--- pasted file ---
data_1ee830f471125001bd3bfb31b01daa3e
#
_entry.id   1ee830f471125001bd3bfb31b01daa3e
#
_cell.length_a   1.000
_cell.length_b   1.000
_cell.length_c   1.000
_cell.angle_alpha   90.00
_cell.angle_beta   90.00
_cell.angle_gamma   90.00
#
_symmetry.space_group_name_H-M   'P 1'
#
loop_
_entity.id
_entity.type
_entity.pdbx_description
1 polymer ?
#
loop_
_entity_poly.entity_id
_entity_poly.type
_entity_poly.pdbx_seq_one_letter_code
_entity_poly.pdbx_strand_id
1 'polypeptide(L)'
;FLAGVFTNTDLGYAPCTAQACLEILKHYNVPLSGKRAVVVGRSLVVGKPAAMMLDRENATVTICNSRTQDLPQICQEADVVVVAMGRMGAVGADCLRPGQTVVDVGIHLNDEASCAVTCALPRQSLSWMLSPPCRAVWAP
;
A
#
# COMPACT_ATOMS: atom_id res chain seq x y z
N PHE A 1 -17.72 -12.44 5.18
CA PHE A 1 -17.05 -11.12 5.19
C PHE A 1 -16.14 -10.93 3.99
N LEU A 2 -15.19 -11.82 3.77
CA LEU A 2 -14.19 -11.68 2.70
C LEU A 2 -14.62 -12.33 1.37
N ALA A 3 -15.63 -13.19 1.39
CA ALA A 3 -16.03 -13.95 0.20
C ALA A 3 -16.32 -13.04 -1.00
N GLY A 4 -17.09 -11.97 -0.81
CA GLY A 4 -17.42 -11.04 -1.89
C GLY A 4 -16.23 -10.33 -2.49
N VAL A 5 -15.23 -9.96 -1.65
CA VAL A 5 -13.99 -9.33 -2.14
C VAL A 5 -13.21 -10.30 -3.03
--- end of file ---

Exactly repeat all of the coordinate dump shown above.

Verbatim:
data_1ee830f471125001bd3bfb31b01daa3e
#
_entry.id   1ee830f471125001bd3bfb31b01daa3e
#
_cell.length_a   1.000
_cell.length_b   1.000
_cell.length_c   1.000
_cell.angle_alpha   90.00
_cell.angle_beta   90.00
_cell.angle_gamma   90.00
#
_symmetry.space_group_name_H-M   'P 1'
#
loop_
_entity.id
_entity.type
_entity.pdbx_description
1 polymer ?
#
loop_
_entity_poly.entity_id
_entity_poly.type
_entity_poly.pdbx_seq_one_letter_code
_entity_poly.pdbx_strand_id
1 'polypeptide(L)'
;FLAGVFTNTDLGYAPCTAQACLEILKHYNVPLSGKRAVVVGRSLVVGKPAAMMLDRENATVTICNSRTQDLPQICQEADVVVVAMGRMGAVGADCLRPGQTVVDVGIHLNDEASCAVTCALPRQSLSWMLSPPCRAVWAP
;
A
#
# COMPACT_ATOMS: atom_id res chain seq x y z
N PHE A 1 -17.72 -12.44 5.18
CA PHE A 1 -17.05 -11.12 5.19
C PHE A 1 -16.14 -10.93 3.99
N LEU A 2 -15.19 -11.82 3.77
CA LEU A 2 -14.19 -11.68 2.70
C LEU A 2 -14.62 -12.33 1.37
N ALA A 3 -15.63 -13.19 1.39
CA ALA A 3 -16.03 -13.95 0.20
C ALA A 3 -16.32 -13.04 -1.00
N GLY A 4 -17.09 -11.97 -0.81
CA GLY A 4 -17.42 -11.04 -1.89
C GLY A 4 -16.23 -10.33 -2.49
N VAL A 5 -15.23 -9.96 -1.65
CA VAL A 5 -13.99 -9.33 -2.14
C VAL A 5 -13.21 -10.30 -3.03